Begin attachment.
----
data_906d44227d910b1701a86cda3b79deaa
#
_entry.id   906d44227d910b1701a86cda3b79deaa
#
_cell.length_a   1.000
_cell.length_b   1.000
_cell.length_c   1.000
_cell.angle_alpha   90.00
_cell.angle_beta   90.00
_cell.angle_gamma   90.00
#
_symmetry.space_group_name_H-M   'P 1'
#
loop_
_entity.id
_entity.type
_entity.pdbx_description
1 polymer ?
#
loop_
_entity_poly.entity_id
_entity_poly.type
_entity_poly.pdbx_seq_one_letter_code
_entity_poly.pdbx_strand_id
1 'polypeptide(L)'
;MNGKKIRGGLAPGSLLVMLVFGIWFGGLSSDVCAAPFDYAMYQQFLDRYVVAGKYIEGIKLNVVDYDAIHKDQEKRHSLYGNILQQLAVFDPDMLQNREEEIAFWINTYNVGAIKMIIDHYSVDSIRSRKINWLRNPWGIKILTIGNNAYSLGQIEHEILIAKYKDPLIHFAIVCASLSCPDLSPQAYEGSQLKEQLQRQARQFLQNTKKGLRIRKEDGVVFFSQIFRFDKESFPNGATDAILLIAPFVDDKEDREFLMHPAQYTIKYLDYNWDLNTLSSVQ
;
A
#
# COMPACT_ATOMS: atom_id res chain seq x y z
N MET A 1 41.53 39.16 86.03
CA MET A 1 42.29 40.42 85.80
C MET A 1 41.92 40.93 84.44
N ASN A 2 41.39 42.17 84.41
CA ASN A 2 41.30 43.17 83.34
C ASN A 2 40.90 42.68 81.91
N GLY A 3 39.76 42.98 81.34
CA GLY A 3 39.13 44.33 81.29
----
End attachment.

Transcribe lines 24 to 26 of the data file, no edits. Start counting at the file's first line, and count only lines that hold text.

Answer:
_entity_poly.pdbx_strand_id
1 'polypeptide(L)'
;MNGKKIRGGLAPGSLLVMLVFGIWFGGLSSDVCAAPFDYAMYQQFLDRYVVAGKYIEGIKLNVVDYDAIHKDQEKRHSLYGNILQQLAVFDPDMLQNREEEIAFWINTYNVGAIKMIIDHYSVDSIRSRKINWLRNPWGIKILTIGNNAYSLGQIEHEILIAKYKDPLIHFAIVCASLSCPDLSPQAYEGSQLKEQLQRQARQFLQNTKKGLRIRKEDGVVFFSQIFRFDKESFPNGATDAILLIAPFVDDKEDREFLMHPAQYTIKYLDYNWDLNTLSSVQ